We know that Lat cre:do, OIr cretid go back to *k'red- attested in Skrt śraddha- and, with an original root shape and a syllabic r, in Lith sirdis, etc. So, we don't need extra proof that there was a palatovelar there. We know it already. We  also have a voiced variant of it attested in hrd/zered, so we only need to understand how this voiced palatovelar got devoiced. We know that *s+D can give *sT in any IE dialect [Siebs's Law], and in Skrt ś can go back to sk- (śardha next to Lith (s)kerdzius). This is what Lubotsky shows. If Skrt ś can go back to sk-, then it can go back to sk'-, too, if comparanda warrants a PIE palatovelar after s-. This is simple logic. For us, to link hrd and śraddha- we just need to postulate 1) *g'herd- > InIr *j'hrd; and 2) *(s)g'herd-/*(s)g'hred- > *sk'red- > *śrad-, and both hrd and śraddha- receive a systematic explanation. I think where I got you confused is in bringing up Lubotsky who described how sk- > ś- in Skrt before a front vowel. He didn't tackle a situation such as śraddha where k' is inherited from PIE and what we need to prove is not the emergence of palatovelar from *sk- but the presence of s- before a palatovelar because it is that s-mobile that we're attributing the devoicing of the palatovelar to.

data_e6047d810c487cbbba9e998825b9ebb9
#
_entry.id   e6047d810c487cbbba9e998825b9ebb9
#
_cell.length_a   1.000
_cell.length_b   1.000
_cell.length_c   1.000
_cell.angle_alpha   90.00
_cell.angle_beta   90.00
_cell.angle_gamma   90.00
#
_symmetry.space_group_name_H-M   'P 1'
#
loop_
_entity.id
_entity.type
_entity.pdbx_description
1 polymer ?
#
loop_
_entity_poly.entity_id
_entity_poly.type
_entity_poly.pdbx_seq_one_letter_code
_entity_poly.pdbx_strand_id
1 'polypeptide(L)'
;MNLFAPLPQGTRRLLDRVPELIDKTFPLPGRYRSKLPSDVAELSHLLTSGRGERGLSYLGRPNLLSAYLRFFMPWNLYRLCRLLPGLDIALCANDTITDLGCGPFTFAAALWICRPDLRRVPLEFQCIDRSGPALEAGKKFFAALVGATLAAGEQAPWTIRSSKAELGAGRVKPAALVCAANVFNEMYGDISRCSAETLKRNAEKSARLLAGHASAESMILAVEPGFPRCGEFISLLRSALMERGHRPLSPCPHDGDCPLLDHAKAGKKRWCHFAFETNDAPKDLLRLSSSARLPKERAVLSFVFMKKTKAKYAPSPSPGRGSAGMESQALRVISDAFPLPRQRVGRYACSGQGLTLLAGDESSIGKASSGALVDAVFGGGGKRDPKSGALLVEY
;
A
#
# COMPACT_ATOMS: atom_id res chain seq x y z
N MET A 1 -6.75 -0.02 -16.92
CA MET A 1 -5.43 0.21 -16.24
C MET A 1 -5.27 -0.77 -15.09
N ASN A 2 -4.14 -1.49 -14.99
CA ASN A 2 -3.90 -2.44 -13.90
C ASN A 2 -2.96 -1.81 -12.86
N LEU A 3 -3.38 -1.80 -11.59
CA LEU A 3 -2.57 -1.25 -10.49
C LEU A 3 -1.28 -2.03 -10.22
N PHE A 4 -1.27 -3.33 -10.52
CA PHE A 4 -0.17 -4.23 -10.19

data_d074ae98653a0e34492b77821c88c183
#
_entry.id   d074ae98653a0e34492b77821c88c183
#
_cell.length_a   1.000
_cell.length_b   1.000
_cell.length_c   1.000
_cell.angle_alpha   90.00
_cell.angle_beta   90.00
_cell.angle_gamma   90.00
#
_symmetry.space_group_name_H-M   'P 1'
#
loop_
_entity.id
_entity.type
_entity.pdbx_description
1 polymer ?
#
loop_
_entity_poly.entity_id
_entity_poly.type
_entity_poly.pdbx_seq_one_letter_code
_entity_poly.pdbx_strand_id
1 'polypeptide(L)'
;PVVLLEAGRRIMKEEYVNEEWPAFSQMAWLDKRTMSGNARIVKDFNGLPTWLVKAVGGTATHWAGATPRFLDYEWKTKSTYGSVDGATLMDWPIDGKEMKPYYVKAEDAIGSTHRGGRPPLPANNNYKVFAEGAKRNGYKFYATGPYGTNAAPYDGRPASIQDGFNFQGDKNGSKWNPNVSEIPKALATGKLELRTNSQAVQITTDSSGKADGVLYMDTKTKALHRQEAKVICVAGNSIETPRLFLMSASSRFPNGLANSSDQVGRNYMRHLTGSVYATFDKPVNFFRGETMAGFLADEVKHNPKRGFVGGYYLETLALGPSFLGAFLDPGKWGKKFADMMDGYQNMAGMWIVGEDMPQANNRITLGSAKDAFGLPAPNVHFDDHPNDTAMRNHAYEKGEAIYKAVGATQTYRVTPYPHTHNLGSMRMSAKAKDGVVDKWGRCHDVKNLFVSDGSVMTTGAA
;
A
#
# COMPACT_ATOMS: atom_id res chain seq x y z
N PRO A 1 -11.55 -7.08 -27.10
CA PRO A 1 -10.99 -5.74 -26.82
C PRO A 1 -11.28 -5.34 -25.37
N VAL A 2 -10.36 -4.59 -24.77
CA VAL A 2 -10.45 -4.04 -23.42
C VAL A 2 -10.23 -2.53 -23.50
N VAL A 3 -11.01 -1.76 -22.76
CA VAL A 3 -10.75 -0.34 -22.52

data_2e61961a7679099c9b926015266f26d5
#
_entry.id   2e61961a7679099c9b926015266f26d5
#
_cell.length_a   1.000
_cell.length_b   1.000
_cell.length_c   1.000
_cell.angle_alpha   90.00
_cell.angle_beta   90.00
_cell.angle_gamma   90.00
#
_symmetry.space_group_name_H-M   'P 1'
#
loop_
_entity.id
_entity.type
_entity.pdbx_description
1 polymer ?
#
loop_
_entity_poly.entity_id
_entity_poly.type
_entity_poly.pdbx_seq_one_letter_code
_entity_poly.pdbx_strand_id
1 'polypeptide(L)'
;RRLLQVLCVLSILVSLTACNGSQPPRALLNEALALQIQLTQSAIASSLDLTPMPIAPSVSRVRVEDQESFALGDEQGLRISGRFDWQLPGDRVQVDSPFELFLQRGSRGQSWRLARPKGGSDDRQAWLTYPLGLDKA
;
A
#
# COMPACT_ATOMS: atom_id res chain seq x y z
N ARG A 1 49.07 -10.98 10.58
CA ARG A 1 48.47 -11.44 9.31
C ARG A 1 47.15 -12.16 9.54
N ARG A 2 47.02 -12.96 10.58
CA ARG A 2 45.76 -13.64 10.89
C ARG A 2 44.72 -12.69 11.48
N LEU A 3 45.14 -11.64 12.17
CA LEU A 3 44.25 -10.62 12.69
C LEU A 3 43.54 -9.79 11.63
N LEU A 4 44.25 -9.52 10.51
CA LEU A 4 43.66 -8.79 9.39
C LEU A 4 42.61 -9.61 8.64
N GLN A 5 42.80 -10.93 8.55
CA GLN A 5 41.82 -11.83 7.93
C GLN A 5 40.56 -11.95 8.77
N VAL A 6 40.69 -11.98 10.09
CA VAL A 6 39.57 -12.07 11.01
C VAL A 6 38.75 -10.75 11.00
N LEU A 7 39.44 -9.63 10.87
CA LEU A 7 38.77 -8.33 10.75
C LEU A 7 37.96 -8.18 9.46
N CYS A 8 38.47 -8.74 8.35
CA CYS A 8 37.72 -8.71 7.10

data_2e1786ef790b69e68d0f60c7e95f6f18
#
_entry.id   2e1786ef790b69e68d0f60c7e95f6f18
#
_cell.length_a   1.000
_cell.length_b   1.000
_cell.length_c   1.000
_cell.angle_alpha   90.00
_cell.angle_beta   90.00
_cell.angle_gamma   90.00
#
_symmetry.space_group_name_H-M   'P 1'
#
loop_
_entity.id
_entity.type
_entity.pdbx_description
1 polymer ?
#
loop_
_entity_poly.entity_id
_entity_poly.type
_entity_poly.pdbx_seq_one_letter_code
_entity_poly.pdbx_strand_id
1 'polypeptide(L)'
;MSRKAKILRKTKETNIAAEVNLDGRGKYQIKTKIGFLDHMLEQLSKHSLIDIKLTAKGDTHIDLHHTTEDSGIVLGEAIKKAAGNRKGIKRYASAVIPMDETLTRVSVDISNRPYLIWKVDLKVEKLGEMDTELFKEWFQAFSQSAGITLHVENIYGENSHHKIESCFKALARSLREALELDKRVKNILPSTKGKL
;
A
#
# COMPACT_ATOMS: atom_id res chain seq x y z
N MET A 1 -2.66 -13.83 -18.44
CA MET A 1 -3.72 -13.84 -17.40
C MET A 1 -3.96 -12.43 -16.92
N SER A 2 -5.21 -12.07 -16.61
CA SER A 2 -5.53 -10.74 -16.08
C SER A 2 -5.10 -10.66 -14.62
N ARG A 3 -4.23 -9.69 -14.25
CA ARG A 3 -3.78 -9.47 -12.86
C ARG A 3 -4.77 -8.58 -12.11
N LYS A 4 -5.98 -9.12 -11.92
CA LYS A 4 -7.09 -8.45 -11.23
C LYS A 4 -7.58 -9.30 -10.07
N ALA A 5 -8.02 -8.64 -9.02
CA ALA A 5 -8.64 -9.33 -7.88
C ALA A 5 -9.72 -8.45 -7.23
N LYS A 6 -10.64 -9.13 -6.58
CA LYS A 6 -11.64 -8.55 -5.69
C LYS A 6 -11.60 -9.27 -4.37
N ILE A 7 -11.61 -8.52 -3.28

24 September 2010

The Linguistic Joys of Popular Religion

As I have a prominent website dealing with Buddhist mantra, I frequently receive requests for help and advice with phrases in Sanskrit, often for tattoos. I tend not to help with tattoos, but I like to help Buddhists trying to understand what they are chanting. Recently, someone wrote asking about this phrase, suggesting that it was something the Buddha had said:
yad bhavam tad bhavati
This is clearly Sanskrit, a simple relative clause sentence (yad 'what, which'; tad 'that, this'). There is some possible ambiguity because of the lack of diacritics - is it bhavam or bhāvam? The former means 'becoming, being'; the latter 'being, origin'. However, there is some crossover - both can mean 'becoming, existence'. I think bhava is a primary derivation from the root bhū, and bhāva is a secondary derivative (of, or connected to, bhava). Either way, the sentence appears to be a tautology:
'what becomes, that is becoming' or 'what is, is'.